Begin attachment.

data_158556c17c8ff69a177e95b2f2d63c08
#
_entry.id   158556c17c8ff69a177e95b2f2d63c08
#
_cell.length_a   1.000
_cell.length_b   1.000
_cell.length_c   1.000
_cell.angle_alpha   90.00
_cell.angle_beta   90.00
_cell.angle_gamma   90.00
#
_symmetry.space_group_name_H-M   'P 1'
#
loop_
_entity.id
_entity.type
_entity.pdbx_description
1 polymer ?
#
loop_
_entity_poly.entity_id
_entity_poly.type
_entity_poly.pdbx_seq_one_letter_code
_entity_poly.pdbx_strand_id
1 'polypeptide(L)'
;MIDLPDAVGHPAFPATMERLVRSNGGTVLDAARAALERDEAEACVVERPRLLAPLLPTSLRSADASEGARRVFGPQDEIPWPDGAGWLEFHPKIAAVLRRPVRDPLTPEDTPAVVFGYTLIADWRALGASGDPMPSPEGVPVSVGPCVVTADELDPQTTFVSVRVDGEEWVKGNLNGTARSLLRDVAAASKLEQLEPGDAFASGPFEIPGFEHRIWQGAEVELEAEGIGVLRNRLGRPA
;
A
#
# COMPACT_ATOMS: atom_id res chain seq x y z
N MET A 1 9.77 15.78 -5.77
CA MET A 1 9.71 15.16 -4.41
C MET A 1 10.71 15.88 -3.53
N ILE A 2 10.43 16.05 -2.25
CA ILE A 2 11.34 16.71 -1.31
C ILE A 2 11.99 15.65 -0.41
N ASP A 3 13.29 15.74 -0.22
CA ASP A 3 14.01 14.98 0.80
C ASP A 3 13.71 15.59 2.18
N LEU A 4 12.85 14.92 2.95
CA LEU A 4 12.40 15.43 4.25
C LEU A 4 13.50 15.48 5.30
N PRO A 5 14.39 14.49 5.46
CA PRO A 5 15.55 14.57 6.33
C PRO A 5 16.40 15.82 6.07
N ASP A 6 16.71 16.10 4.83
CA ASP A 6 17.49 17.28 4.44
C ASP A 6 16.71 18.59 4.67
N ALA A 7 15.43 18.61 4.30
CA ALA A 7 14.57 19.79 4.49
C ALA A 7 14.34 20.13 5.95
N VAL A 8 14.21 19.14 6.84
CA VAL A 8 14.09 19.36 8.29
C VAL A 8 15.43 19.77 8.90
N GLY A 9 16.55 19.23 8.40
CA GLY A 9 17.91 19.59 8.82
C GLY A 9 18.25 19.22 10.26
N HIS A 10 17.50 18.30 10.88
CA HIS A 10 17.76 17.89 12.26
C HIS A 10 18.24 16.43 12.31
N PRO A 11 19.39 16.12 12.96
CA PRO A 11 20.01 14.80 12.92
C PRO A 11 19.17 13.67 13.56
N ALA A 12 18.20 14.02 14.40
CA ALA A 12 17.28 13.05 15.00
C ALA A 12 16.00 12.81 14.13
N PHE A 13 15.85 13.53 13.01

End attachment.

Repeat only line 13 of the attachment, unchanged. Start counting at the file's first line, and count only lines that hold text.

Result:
#